This conclusion, which seeks to
limit research risk to individual
child participants, emanates from
consideration of three characteristics of such research that challenge traditional research ethics:
the research involves the potential
treatment or prevention of a highly disabling or lethal condition
that no one has yet contracted; it
aims to determine how best to
treat a condition resulting from
an event whose likelihood of occurring is unknown; and though
the knowledge gained could be
useful for future treatment, we
hope never to have occasion to
use it.
To be ethical, research involving children must generally pose
no greater than minimal risk to
participants unless the research
presents the prospect of direct
benefit. A minor increase over
minimal risk — which is still very
limited and poses no substantial
risk to health or well-being — is
permissible only when research
is likely to yield generalizable
knowledge about participants’ specific condition. It may also be permissible, with extensive nationallevel review, under exceptional
circumstances outlined in Title
45 of the Code of Federal Regulations (45 CFR §46.407 [2012],
referred to as Section 407).3
Pre-event studies of a medical
countermeasure cannot directly
benefit participants, who are not
affected by the condition it is designed to treat. Furthermore, only
when unusual circumstances prohibit completing such testing in
consenting adults and developing
a minimal-risk research design
can pre-event research in children
involving “a minor increase over
minimal risk” proceed to nationallevel review. That risk level is defined by only a “narrow” expansion of minimal risk, which still
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“poses no significant threat to the
child’s health or well-being.”2,3
Minimal-risk pre-event pediatric testing of medical countermeasures may be made possible
through age-deescalation studies,
which generally entail gradually
lowering the age criterion for participants in a series of studies. To
determine whether such testing
is feasible, prior testing such as
modeling, testing in animals, and
testing in adults must first identify, delineate, and characterize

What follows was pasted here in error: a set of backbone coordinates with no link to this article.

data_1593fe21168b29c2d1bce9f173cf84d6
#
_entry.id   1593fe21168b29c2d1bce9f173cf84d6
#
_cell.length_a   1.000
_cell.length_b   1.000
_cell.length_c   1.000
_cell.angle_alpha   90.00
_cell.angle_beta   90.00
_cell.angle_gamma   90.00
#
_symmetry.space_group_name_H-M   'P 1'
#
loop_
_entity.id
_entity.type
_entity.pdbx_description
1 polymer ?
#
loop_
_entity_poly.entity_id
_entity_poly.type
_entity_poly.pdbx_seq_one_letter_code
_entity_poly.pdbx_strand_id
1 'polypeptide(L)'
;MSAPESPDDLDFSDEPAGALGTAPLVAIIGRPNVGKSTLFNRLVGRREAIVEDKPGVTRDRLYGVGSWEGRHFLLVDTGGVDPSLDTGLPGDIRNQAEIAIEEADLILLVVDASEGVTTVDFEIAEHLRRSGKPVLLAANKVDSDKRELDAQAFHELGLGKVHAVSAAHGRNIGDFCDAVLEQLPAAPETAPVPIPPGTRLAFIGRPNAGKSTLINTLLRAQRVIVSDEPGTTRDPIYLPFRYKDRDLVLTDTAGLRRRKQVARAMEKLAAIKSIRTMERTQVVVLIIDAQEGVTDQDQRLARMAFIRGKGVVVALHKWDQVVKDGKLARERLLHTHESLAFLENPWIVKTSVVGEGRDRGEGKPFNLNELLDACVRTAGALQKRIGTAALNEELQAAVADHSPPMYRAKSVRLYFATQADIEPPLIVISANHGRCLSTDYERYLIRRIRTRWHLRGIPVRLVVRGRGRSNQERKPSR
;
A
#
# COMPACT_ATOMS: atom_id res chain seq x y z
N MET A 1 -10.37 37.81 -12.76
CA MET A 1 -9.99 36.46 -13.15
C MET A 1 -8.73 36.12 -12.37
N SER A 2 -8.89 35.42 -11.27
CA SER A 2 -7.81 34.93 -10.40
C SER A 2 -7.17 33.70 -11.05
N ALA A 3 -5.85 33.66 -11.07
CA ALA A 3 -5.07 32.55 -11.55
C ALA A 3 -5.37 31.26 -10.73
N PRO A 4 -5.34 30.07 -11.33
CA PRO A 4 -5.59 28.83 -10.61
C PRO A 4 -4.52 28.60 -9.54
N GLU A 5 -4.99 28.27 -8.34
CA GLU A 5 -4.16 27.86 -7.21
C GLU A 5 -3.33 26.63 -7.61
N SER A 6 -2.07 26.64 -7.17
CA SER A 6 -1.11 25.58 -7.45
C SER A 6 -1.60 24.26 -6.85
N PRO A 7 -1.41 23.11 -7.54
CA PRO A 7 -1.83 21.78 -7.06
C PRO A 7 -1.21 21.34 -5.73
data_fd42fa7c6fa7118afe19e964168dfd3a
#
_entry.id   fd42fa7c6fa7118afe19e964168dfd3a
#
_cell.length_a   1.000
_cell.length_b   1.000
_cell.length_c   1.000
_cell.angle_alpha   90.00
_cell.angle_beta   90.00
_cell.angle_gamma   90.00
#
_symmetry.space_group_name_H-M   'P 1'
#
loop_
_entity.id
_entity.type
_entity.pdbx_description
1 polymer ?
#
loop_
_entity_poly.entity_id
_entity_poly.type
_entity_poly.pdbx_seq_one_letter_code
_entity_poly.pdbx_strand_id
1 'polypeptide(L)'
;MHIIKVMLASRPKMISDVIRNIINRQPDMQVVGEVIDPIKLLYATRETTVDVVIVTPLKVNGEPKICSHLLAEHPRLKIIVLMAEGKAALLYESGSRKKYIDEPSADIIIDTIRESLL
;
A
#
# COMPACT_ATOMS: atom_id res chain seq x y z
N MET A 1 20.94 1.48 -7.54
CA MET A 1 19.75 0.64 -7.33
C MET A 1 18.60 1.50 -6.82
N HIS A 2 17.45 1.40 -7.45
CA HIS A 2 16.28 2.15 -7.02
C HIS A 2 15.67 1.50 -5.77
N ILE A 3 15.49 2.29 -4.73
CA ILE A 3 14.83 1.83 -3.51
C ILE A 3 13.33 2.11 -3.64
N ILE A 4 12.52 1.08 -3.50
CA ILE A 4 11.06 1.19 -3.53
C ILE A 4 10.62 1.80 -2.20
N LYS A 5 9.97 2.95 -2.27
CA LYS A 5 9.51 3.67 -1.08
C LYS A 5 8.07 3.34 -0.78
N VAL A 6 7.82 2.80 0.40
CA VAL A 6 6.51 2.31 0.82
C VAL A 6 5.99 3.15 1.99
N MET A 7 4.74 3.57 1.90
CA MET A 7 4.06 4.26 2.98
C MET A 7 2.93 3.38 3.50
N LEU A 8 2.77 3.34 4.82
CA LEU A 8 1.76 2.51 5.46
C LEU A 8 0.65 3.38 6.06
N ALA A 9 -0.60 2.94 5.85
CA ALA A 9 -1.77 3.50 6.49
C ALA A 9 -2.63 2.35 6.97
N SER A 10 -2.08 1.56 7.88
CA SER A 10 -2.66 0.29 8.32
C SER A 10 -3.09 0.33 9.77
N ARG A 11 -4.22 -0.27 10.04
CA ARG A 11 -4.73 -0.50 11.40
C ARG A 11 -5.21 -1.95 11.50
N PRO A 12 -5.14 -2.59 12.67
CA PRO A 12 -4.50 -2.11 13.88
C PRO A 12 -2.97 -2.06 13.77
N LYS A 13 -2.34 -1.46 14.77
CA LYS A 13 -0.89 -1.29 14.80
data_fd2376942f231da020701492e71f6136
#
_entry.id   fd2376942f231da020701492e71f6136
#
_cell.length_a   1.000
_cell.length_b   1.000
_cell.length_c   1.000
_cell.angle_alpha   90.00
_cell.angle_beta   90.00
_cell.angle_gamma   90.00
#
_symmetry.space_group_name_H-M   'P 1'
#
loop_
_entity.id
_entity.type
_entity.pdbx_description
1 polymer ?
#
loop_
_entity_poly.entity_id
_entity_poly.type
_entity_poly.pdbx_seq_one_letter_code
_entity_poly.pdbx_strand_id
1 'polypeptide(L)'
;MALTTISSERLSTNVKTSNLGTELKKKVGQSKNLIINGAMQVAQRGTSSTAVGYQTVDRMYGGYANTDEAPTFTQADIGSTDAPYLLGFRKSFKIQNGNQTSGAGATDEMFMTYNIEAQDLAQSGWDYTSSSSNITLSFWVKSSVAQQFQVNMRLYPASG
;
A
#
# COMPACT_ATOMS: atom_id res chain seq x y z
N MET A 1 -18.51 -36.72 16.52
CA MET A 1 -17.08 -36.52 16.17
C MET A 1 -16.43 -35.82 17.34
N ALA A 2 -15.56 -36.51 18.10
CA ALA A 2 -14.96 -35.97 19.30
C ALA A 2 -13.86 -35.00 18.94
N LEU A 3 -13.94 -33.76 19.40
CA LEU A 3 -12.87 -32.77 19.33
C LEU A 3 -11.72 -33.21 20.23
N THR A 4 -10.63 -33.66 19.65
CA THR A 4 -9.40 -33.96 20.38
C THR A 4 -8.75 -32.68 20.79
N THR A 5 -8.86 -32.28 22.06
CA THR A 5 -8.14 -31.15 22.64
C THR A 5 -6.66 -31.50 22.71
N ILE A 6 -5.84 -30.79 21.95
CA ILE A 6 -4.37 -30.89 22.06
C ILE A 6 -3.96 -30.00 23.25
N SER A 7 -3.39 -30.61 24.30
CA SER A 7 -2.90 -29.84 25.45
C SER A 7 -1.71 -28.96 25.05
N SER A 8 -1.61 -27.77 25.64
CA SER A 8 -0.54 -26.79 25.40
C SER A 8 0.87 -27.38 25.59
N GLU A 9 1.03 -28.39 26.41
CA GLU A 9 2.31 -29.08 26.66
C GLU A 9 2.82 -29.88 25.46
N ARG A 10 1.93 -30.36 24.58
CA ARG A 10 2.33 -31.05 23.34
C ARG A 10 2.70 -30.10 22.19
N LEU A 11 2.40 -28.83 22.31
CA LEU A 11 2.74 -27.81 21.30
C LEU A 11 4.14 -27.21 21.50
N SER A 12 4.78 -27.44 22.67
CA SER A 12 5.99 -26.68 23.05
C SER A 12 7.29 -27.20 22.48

research risks. Then, if an intervention is shown to pose minimal risk in 18-year-olds, it might
be possible to infer that a study
involving 16- and 17-year-olds
would present only minimal risk.
There might be key points along
the developmental trajectory at
which age is only one of several
factors to consider, depending on
the countermeasure being tested;
for example, groups might have
to be defined by stages of puberty
as well as by age.
In response to the Secretary’s
broader request, the Bioethics
Commission developed a framework for Section 407 review. We
first clarified the circumstances
in which proposed research presents a “reasonable opportunity”
to address a “serious problem.” 3
One threshold condition, for example, is that the research must
be of “vital importance” to addressing that problem.4 Second,
we specified a rigorous set of
conditions that would all need to
be satisfied to justify a determination that the research adhered
to “sound ethical principles.”
These conditions fall into five
categories: an ethical threshold
of acceptable risk and adequate
protection from harm, ethical
study and trial design, post-trial
requirements to ensure ethical
treatment of children and their
families, community engagement,
and transparency and accountability. Finally, the Commission
reiterated the importance of informed parental permission and
meaningful and developmentally
appropriate assent by children.5
The Commission recommends
that reviewers use this framework
when assessing protocols for preevent pediatric research on a
medical countermeasure involving a minor increase over minimal risk without direct benefit,
to ensure thoroughness and ethical rigor. But it should be applied
only in rare circumstances in
which minimal-risk research cannot be designed.
Post-event research on medical countermeasures should also
be limited to minimal risk whenever possible, but since it could
directly benefit participants who
are exposed to a pathogen during
the event, different ethical and
regulatory standards apply. Children exposed to a pathogen could
enroll in research likely to yield
information of vital importance
to elucidating or ameliorating
both their own condition and
that condition generally in other
children.
The Commission recommends
that post-event research be planned
in advance and be conducted
when a relatively untested medical countermeasure is administered to children in an emergency, with health officials collecting
data during the event so we may
learn as much as possible about
use of the countermeasure. Adequate processes must be in place
for informed parental permission
and meaningful assent by children; the research design must
be scientifically sound; enrolled
children must have access to the
best available care; there must be
adequate plans for compensating
n engl j med 368;13 nejm.org march 28, 2013
The New England Journal of Medicine